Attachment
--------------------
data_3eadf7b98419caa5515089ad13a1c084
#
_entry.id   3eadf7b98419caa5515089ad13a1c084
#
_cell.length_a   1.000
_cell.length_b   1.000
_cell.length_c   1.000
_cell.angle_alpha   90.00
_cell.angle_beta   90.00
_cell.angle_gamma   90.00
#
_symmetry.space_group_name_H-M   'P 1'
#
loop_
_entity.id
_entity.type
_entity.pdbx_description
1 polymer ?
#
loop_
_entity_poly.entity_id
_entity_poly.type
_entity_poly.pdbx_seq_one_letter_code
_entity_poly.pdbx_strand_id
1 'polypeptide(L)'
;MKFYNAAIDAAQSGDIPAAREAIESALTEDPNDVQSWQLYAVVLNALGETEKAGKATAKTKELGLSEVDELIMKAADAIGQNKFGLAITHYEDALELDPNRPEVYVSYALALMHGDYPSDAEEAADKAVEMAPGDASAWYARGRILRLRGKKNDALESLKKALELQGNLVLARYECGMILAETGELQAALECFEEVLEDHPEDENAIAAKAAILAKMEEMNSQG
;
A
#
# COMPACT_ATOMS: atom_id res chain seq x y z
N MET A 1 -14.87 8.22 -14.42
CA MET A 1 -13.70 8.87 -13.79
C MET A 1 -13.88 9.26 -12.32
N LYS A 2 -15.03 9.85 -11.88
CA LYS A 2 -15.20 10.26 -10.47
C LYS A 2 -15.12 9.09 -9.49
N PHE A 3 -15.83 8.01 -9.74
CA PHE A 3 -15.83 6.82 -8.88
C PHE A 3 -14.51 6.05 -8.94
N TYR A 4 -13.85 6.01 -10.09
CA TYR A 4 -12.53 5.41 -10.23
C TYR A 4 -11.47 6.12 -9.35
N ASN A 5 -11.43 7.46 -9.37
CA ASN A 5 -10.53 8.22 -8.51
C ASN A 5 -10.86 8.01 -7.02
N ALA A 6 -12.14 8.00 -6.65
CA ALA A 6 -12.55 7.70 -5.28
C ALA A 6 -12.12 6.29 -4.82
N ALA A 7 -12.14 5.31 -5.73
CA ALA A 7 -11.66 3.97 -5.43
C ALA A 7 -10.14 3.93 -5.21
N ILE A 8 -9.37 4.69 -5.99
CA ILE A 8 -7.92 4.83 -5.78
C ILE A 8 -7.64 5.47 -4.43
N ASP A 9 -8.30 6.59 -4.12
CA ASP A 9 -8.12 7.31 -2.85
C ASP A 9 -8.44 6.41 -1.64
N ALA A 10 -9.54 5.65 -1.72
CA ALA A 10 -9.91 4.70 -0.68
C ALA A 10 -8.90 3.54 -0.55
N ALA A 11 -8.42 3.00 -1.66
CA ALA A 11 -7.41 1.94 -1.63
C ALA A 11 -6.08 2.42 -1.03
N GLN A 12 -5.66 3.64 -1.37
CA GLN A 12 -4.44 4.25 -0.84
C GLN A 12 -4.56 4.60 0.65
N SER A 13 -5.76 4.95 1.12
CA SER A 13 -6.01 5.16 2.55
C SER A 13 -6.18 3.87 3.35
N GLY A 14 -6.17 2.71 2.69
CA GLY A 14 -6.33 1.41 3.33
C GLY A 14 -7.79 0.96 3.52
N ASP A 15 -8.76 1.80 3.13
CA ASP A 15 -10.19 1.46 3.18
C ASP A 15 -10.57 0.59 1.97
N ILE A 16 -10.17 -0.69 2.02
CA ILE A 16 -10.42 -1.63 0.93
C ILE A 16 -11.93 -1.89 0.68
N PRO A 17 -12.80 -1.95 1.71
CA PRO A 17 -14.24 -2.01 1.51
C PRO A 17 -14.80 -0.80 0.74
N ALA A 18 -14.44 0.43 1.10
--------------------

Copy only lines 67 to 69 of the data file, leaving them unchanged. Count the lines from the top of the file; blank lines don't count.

N SER A 13 -5.76 4.95 1.12
CA SER A 13 -6.01 5.16 2.55
C SER A 13 -6.18 3.87 3.35